BMA poll: what’s wrong with email consultations

We should rejoice:  in the latest BMA poll, 86% of GPs agree that telephone consultations are an effective way of consulting with patients for appropriate reasons.

Further: 63% believe that telephone consultations can be an effective way of managing demand as an alternative to face to face consultations.

(15 years after the first GP pioneers had the idea and five years after I found them that’s not bad going)

But:  “most GPs voice concerns about the use of email consultations. 71% are concerned that email consultations would increase their workload, and 63% are worried about the clinical limitations.”

This makes perfect sense.  Email is unstructured and insecure.  If I email my GP to say “I’m worried about a pain in my stomach” you can imagine the exchange over several days achieving little for a lot of effort.  It’s stretching a point even to call this a consultation, and there’s no sure way to know it’s me sending the emails.  Rarely a problem but you don’t want to find you have shared records with a tabloid hack or estranged spouse.

Yet think again about the fundamentals of the internet, as here lies hidden treasure.  It enables remote, asynchronous communication.  “Remote” is clearly transformative, as we’ve seen with the telephone.  “Asynchronous” is transformative again, simply meaning that the two parties are not present at the same time.

Imagine the chaos if patients could request and collect repeat prescriptions only in person from the doctor.  No practice allows this.  They all work by patients leaving a request and picking up the script later after the GP has written it, asynchronously.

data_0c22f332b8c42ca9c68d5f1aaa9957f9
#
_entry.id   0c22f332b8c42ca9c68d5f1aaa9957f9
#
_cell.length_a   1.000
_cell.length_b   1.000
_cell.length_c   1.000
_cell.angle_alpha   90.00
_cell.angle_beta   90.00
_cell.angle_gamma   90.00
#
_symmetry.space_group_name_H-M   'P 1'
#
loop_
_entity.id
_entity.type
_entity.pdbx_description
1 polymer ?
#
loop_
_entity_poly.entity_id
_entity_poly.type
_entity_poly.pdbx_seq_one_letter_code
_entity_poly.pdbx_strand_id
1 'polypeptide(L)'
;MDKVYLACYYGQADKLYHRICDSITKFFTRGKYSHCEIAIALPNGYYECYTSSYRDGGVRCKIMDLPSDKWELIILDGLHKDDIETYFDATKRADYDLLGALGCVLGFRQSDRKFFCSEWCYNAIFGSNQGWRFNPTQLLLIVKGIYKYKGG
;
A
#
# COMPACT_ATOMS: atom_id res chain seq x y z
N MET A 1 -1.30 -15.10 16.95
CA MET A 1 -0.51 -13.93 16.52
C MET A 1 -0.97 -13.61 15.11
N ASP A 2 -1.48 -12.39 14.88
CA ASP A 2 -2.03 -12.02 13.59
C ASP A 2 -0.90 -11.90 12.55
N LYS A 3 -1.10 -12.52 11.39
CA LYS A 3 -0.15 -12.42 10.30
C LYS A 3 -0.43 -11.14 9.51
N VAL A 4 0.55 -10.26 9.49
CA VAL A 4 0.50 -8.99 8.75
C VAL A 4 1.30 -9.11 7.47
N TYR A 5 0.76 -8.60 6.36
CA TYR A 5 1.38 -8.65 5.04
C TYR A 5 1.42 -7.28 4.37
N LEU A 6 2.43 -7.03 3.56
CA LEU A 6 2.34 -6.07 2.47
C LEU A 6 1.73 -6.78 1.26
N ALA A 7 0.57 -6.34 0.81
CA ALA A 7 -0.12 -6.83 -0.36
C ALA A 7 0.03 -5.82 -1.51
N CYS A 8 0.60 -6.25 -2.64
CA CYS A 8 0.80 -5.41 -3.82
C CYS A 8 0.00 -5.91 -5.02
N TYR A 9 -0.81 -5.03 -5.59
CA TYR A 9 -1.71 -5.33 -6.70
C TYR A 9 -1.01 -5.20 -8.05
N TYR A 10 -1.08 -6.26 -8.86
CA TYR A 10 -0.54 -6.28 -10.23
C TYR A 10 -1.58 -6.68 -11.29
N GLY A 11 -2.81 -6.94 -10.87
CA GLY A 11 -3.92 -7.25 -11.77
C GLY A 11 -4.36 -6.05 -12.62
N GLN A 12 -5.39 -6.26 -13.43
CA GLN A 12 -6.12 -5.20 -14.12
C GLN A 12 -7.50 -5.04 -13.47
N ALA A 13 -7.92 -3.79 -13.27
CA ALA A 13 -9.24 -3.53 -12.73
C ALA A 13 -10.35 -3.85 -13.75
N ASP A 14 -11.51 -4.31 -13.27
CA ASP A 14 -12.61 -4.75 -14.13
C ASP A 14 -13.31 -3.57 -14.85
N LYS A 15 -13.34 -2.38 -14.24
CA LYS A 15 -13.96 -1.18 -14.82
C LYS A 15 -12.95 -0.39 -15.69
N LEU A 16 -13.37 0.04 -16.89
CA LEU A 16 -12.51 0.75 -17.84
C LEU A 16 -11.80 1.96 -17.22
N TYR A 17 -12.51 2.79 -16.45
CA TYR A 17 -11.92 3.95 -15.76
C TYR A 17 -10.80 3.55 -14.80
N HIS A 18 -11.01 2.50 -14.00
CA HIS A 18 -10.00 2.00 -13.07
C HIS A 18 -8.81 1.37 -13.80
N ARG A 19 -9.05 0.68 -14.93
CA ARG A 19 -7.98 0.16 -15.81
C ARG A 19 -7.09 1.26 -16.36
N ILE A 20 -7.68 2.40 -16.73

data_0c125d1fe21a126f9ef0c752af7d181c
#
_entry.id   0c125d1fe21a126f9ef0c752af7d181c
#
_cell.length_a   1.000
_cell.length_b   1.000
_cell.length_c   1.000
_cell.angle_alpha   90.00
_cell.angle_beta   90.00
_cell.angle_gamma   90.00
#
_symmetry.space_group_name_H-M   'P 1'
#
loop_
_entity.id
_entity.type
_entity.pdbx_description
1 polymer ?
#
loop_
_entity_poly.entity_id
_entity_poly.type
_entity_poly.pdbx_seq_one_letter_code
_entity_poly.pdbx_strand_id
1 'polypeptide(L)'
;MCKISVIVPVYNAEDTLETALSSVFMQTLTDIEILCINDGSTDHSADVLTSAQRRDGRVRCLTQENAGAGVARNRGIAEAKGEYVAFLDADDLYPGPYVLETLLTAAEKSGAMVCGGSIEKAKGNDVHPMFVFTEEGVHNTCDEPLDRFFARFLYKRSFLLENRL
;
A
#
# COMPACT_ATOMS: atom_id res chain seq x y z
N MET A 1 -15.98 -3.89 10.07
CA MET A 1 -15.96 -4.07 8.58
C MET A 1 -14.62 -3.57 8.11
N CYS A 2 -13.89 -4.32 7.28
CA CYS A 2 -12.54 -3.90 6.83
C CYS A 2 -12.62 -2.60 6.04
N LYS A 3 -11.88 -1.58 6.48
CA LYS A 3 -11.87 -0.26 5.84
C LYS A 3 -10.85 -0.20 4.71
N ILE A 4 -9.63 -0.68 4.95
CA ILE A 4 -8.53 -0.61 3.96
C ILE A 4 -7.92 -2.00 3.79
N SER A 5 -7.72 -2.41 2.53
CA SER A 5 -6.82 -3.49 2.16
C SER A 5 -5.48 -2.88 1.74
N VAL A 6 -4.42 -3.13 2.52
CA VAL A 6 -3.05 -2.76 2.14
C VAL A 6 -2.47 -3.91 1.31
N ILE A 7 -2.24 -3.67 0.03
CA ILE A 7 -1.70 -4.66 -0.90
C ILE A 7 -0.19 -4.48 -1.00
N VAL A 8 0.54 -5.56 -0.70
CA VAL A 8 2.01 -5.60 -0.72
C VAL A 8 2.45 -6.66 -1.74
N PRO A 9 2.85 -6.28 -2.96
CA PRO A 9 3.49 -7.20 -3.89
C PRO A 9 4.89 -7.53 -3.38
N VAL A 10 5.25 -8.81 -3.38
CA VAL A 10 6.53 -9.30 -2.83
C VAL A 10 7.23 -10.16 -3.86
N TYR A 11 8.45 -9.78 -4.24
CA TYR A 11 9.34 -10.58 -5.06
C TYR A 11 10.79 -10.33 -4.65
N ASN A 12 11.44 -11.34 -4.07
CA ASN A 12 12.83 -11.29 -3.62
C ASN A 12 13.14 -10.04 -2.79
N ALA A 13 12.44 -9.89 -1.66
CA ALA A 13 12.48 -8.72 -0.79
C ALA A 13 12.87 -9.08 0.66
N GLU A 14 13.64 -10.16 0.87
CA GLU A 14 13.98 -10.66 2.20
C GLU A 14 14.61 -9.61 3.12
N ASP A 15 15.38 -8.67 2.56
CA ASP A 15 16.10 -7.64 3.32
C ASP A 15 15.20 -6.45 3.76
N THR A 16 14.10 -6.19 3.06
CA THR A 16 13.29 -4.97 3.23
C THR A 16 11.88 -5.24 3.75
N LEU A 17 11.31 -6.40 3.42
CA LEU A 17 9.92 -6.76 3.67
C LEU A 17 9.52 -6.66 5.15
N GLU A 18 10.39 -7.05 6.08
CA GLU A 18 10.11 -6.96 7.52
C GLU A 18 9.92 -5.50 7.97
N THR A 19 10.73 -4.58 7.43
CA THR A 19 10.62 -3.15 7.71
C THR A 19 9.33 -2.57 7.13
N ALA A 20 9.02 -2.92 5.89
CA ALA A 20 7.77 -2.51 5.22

What if we could overcome the problems of structure and security to harness this double transformation?

That is what we have done with the askmyGP service.  Allowing online access is easing pressure on telephone lines (synchronous) and therefore reducing stress for staff and patients.  Asking patients a series of questions to explore their symptoms means the GP has a structured report with which to make a well informed triage decision (see, speak to, or refer).  Putting GPs in control of who they see, when and how means time saved for those most in need.

We’ve been amazed by the speed of take up by patients, over 30% of demand moving online in only 6 weeks, and rising by the day.

PMCF winners and Vanguard sites have made much of the potential for online access as a patient benefit.  We agree, but what has been missing is how, and the means to make this a time saver for GPs.  There are now reasons to be hopeful.

We are so excited about this that we’ve created a fictitious practice, Bramley Surgery, where anyone can be a patient and see how it works.  Try a current medical concern or remember the last time you needed a doctor.

You can try conditions or symptoms but guess which type most patients put?  We’ve done the analysis and if you would like the detail, please drop me a line.

Whoever wins on Thursday will be unable to conjure up enough GPs, or conjure down enough patient demand.  We have to do the magic for them.

Harry Longman
Founder, Chief Executive
GP Access Ltd

PS Martin Marshall’s must read blog on why the NHS needs general practice,  “where uncertainty is acknowledged and risk is managed”.  Doctors do this well, computers don’t: food for thought on how IT needs to complement the professional role.

2 responses to “BMA poll: what’s wrong with email consultations”

  1. Tony says:

    The Bramley Surgery Link isn’t working 🙁

    • Harry Longman says:

      Apologies Tony. This is due to a 123-reg problem but we have an alternative. Please go to and follow the link to Try It Now.

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